So, basically, we will need to examine the gradients of straight lines (tangents) at different points on the curve. These would correspond to the different possibilities, already explained above, for straight lines. 



Consider graph (i),
To understand how the gradient changes, we need to consider the gradients of the tangents at different points on the curve.

Consider the 3 ‘tangents’ drawn. From what have been explained for straight lines, the gradient of the ‘blue’ tangent has a large negative value. The gradient of the ‘red’ tangent is less than the ‘red’ one but greater than the ‘green’ tangent. The gradient of all the tangents drawn are negative.

So, the value of the gradient of the curve keeps on decreasing as the value of the x-axis increases while the sign is always negative.  {If we consider both the value and the sign, some may say that the gradient is increasing. But let’s take it as have been explained first, that is, gradient decreases while the sign is always negative.}
Gradient of graph (i) DECREASES (from a large negative value towards zero)







Consider graph (j),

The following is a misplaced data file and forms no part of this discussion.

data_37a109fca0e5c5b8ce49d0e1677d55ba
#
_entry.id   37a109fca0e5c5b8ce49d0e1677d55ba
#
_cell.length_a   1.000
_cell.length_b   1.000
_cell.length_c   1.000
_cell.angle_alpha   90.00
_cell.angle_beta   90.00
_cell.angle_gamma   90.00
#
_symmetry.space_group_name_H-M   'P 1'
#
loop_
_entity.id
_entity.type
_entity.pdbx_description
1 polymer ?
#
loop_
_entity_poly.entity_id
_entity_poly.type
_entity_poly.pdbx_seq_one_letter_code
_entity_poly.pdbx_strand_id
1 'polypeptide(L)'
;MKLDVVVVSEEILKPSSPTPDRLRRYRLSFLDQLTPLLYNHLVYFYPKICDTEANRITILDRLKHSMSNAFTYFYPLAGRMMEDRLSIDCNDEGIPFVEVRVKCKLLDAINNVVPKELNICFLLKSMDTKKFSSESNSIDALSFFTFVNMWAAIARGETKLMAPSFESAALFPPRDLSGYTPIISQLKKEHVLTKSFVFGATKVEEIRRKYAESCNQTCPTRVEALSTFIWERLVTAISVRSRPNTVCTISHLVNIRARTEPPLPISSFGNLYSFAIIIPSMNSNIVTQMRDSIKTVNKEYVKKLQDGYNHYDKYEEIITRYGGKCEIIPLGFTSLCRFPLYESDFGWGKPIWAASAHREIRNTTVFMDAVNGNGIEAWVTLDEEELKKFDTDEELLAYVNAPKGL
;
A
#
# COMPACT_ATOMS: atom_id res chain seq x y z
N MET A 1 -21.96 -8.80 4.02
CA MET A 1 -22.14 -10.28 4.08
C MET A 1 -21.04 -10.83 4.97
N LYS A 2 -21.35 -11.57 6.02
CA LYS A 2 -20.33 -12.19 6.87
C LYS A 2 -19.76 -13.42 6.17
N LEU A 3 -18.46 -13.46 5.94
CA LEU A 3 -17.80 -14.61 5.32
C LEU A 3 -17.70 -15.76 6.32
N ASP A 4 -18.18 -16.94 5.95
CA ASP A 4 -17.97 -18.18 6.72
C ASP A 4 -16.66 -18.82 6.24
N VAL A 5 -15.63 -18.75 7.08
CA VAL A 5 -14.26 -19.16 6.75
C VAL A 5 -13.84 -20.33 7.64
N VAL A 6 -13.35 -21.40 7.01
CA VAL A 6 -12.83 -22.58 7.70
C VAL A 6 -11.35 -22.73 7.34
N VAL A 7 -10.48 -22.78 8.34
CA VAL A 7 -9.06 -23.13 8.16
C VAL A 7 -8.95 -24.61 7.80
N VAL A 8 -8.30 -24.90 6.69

The gradients of all the tangents drawn are negative. The values of the gradients are as follows:
Gradient of ‘blue’ tangent < Gradient of ‘red’ tangent < Gradient of ‘green’ tangent
Gradient of graph (j) INCREASES (from zero towards larger negative values)





Consider graph (k),
The gradients of all the tangents drawn are positive. The values of the gradients are as follows:
Gradient of ‘blue’ tangent < Gradient of ‘red’ tangent < Gradient of ‘green’ tangent
Gradient of graph (k) INCREASES (from zero towards larger positive values)







Consider graph (l),
The gradients of all the tangents drawn are positive. The values of the gradients are as follows:
Gradient of ‘blue’ tangent > Gradient of ‘red’ tangent > Gradient of ‘green’ tangent
Gradient of graph (l) DECREASES (from a large positive value towards zero)





   
Next:
Previous: Physics Graphs Basics 1 - Coordinates of Points 

 

No comments:

Post a Comment

If it's a past exam question, do not include links to the paper. Only the reference.
Comments will only be published after moderation

Currently Viewing: Physics Reference | Physics Graphs Basics 2 – Nature of Gradients